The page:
Subject: File No. S7-08-08
From: Jim P Doherty

March 19, 2008

I'm involved in the clinical and regulatory field in the pharmaceutical industry. I've owned a biotech stock called Dendreon (DNDN) for 5 years now. It has to be one of the most shorted and manipulated stocks on the NASDAQ, most of it is likely naked shorting. It has 80 million shares outstanding, but presently 40 million are sold short. It was on the RegSHO list for over a year.

I'm not an expert in securities fraud, but I am an expert in interpreting clinical trial evidence, and the naked short stock trading in DNDN, particularly as it relates to the timinig of clinical trial announcements is why I'm commenting on this naked short anti-fraud ruling.

Never in my long career in this pharma industry have I witnessed such an extent of blatant misinformation and outright lying by media outlets and/or stock analysts as I've seen with this company's clinical trial data. Between 2003-2004, very little short selling existed for this stock and fairly accurate reporting existed in the media bout this company's clinical trials. Then in mid-2004, short selling began to build. From that time until now, again and again, articles have come out under the guise of an 'independent analysis', in which clinical trial or other statistical data has been misrepresented (later to be retracted by the source, after the harm has been done). Coinciding with these misleading press reports, short selling in the stock dramatically increases. This process of negative, but inaccurate press reports or stock analyst reports, is followed by huge increases in short selling. The two have gone hand in hand, again and again over the last 3 years. Blatant manipulation seems to be the order of the day with Dendreon (DNDN).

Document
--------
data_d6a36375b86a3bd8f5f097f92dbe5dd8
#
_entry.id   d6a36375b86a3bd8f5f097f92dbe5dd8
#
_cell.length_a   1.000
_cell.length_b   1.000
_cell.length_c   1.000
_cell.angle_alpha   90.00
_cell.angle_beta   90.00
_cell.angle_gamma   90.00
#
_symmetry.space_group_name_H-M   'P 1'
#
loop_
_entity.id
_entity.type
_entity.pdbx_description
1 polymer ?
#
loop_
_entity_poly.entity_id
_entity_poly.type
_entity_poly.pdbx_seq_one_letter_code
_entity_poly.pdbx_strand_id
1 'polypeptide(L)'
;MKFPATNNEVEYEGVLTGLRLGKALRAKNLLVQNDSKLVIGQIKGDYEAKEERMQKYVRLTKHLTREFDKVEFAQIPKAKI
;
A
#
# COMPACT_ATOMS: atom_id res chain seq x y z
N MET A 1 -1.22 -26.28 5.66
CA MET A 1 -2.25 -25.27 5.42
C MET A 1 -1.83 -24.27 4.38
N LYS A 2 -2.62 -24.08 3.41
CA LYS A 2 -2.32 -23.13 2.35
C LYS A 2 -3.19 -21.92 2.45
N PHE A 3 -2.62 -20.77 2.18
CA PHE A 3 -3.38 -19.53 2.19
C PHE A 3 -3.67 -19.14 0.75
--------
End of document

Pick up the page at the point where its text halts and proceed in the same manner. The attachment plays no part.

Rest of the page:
Even when clearly positive news is released by the company, a so called 'independent' news article will say that the company is lying about its data, or other such nonsense, and the short selling will pound down any possible gain in price.

If I were uninformed about clinical trial data, I might just have to throw in the towel and assume that the market is behaving efficiently in parsing the truth from lies about clinical trial data. But this is not the case. When I know full well the accurate interpretation of clinical trial data, and then some stock analyst posts his/her opinion about this data, I can clearly see the analyst has no clue about statistics. Yet, short selling rules the day and the market 'appears' to be believing the so called 'independent' stock analyst, who in my opinion are tied directly to hedge funds perpetrating the naked short selling strategy.

So I'm left to conclude that the market for small biotech stocks that are heavily shorted, in fact, is not efficient and is instead manipulated by the huge weight put on a stock by naked short sellers, who are further inclined to pay for hatchet jobs to be printed in Associated Press releases or Dow Jones press releases. These naked short sellers are making so much money on their manipulations that they can pull out all the stops to ensure that a stocks price goes down when they want it to. This includes paying reporters to put out negative spins on a stock, or paying 'ghost' analysts to write negative reports, or to spend hundreds of thousands of dollars on selling 100 block lots of stock, like a machine gun, knocking down a stock anytime it wants.

I believe that this manipulation of the market is seriously damaging the credibility of the US market as a place to invest one's money. Illegal naked short selling by unregulated hedge funds, if it continues unabated, will surely contribute to the collapse of the financial market as we have nearly seen in the past few weeks.